Sinkholes are the most obvious karst landscape feature in southwestern Illinois. Using GIS tools and LIDAR (Light Detection and Ranging) images, over 15,000 sinkholes have been mapped in the area of Monroe, Randolph, and St. Clair Counties known as the Sinkhole Plain. Monroe County recently launched an interactive map showing sinkhole distribution in the county. The Sinkholes and Soil Types map can be found on the Featured Maps & Apps page of the County’s website (https://monroecountyil.maps.arcgis.com/home/index.html). These depressions form in places where the thick layer of loess soil erodes into crevices and caves in the limestone bedrock, creating voids in the soil that eventually collapse. While sinkholes can be serious hazards to human-built structures, they do have important biological and geological functions in a karst landscape. Sinkholes represent conduits that allow surface water to enter and recharge the aquafers and feed cave streams.  Some sinkholes plug with soil and hold water, creating semi-permanent ponds. Sinkhole ponds are important habitat for amphibians, dragonflies, waterfowl, and scores of other aquatic creatures. Although a sinkhole pond may support a lively sport fishery, fishless ponds have greater ecological benefits as amphibian breeding sites.

A Monroe County map showing the extent of karst topography as well as the location of the Fogelpole Cave system and Paul Wightman Subterranean Nature Preserve. Map courtesy Aaron Addison.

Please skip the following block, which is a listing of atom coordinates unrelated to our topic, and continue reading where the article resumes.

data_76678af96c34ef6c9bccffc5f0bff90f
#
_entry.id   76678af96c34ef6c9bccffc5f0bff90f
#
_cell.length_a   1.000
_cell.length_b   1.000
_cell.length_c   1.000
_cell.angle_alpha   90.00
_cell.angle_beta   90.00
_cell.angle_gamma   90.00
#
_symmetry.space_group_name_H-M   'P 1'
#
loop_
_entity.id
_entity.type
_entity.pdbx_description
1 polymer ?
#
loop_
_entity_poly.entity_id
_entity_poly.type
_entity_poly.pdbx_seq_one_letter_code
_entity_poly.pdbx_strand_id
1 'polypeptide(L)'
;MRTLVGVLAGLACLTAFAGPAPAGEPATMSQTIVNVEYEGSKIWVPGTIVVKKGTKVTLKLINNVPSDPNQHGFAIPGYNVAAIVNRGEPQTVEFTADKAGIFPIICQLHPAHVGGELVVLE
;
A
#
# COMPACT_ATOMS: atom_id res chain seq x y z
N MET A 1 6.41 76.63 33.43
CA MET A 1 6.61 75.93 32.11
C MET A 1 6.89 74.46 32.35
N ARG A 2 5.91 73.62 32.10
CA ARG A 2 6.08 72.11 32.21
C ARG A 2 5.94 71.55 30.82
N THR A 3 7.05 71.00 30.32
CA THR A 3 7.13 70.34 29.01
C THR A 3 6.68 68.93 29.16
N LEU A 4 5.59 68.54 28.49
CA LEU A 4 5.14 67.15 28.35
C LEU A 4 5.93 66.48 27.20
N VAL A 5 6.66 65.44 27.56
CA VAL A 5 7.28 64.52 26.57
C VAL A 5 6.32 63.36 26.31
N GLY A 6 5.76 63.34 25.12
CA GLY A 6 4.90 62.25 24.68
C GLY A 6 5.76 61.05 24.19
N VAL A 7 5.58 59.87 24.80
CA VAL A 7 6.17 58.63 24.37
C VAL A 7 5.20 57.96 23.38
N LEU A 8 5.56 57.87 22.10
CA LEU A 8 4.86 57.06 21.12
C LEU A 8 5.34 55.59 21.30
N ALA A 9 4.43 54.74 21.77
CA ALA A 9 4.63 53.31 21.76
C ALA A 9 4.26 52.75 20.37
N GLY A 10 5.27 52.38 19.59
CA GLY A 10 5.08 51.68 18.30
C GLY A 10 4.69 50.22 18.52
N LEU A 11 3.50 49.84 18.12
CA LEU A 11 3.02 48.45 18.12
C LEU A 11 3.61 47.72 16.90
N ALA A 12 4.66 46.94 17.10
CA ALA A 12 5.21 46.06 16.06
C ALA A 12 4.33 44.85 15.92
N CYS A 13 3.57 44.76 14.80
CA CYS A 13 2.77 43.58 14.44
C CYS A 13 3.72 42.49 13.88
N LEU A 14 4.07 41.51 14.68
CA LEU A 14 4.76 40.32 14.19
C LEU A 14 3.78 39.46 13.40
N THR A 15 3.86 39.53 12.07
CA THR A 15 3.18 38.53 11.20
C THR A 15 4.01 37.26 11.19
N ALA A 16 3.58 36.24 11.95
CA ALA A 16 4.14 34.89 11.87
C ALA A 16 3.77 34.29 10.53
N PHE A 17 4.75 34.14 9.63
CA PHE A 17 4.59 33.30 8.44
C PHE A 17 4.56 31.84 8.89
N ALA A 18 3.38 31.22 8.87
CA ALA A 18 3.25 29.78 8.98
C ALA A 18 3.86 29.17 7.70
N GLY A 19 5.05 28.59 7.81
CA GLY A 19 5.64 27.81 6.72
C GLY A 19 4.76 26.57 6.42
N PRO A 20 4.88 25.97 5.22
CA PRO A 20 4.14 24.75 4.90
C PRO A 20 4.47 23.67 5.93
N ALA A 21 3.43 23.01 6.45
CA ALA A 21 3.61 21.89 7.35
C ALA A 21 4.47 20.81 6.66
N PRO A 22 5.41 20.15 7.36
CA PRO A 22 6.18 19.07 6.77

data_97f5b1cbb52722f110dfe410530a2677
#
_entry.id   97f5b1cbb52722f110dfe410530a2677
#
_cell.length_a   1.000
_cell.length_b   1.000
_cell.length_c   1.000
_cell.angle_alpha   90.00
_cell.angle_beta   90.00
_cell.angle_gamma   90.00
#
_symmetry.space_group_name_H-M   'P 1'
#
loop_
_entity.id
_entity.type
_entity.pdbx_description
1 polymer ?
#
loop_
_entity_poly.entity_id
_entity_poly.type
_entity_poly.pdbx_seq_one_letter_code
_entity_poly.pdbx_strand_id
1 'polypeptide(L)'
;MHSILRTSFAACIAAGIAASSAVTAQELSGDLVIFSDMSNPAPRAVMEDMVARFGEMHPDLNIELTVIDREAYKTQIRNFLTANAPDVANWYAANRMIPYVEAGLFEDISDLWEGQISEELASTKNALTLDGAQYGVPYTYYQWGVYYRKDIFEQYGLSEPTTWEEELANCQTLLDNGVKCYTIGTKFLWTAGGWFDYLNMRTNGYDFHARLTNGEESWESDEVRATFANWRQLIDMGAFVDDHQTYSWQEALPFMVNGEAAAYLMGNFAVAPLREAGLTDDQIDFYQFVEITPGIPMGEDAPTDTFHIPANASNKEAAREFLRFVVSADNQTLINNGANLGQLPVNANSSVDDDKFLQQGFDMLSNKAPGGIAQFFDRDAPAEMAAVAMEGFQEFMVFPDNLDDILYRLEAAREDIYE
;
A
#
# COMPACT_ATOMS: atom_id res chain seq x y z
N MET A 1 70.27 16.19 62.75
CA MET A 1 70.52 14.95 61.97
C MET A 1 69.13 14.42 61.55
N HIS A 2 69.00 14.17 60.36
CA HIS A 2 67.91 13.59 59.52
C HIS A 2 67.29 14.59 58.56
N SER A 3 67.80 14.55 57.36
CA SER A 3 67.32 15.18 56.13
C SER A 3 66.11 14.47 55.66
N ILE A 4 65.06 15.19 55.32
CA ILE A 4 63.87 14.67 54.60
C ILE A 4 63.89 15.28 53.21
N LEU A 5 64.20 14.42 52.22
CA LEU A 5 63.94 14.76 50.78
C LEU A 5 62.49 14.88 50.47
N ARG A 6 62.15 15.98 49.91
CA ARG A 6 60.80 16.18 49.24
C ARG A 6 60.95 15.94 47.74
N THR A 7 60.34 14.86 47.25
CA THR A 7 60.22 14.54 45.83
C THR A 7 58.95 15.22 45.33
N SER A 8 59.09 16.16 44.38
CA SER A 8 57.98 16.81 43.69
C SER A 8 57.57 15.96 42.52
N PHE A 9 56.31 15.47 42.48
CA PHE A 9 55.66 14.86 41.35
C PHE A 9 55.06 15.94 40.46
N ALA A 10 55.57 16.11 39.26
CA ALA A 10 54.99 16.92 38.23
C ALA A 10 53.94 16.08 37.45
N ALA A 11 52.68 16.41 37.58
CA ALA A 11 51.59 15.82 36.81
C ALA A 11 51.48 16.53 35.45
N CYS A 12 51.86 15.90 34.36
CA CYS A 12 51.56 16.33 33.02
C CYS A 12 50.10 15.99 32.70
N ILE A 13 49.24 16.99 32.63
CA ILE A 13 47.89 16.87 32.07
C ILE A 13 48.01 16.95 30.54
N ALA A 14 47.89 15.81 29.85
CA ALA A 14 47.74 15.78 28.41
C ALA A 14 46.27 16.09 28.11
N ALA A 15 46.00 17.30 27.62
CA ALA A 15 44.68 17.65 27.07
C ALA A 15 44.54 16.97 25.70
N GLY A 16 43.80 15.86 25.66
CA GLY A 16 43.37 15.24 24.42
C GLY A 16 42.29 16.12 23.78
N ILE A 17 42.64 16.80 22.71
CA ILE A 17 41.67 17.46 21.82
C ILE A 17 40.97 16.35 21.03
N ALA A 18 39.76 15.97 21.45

Winter is a great time to see many karst features as the lack of vegetation provides a less obstructed view of surface topography. Two local natural areas offer hikers an abundance of karst features on display. A visit to Clifftop’s Paul Wightman Subterranean Nature Preserve, 3325 G Road, Fults, provides a chance to hike on well-maintained trails that traverse the landscape above a portion of Fogelpole Cave and learn about karst from the excellent interpretive signs. With over 15 miles of mapped passage, Fogelpole is currently ranked the 54th longest cave in the United States and is Illinois’ largest and most biodiverse cave with at least 15 totally cave adapted invertebrate species present. Later in spring, visitors will hear the calls of several frog species that breed in the sinkhole ponds that dot the preserve. Stemler Cave Woods Nature Preserve, located off Stemler Road in Columbia, is owned by the Illinois Department of Natural Resources. The preserve has over two miles of trails that meander through a mostly wooded karst landscape that features numerous large sinkholes. During the summer of 2020, a pond in Stemler Cave Woods NP, that has held water for at least 20 years, drained in a sudden and dramatic display of how dynamic karst topography can be, revealing a very deep sinkhole. Care should be taken when visiting either preserve to stay on marked trails and obey posted rules and precautions.

Here is list of websites you can visit to learn more about caves and karst:

http://iyck2021.org/ International Year of Caves and Karst

https://caves.org/ National Speleological Society

http://www.meramecvalleygrotto.org/ Meramec Valley Grotto, a local caving club

https://ilspeleo.org/ Illinois Speleological Survey, a nonprofit group dedicated to cave research

https://karstwaters.org/ Karst Waters Institute, a nonprofit organization

https://www.youtube.com/watch?v=bO-sYCfcXYI A presentation about cave and karst management in Illinois

CLIFFTOP, a local nonprofit organization, is focused on preserving and protecting area bluff lands.

A version of this article appeared in the February 19, 2021 edition of the Monroe County Independent.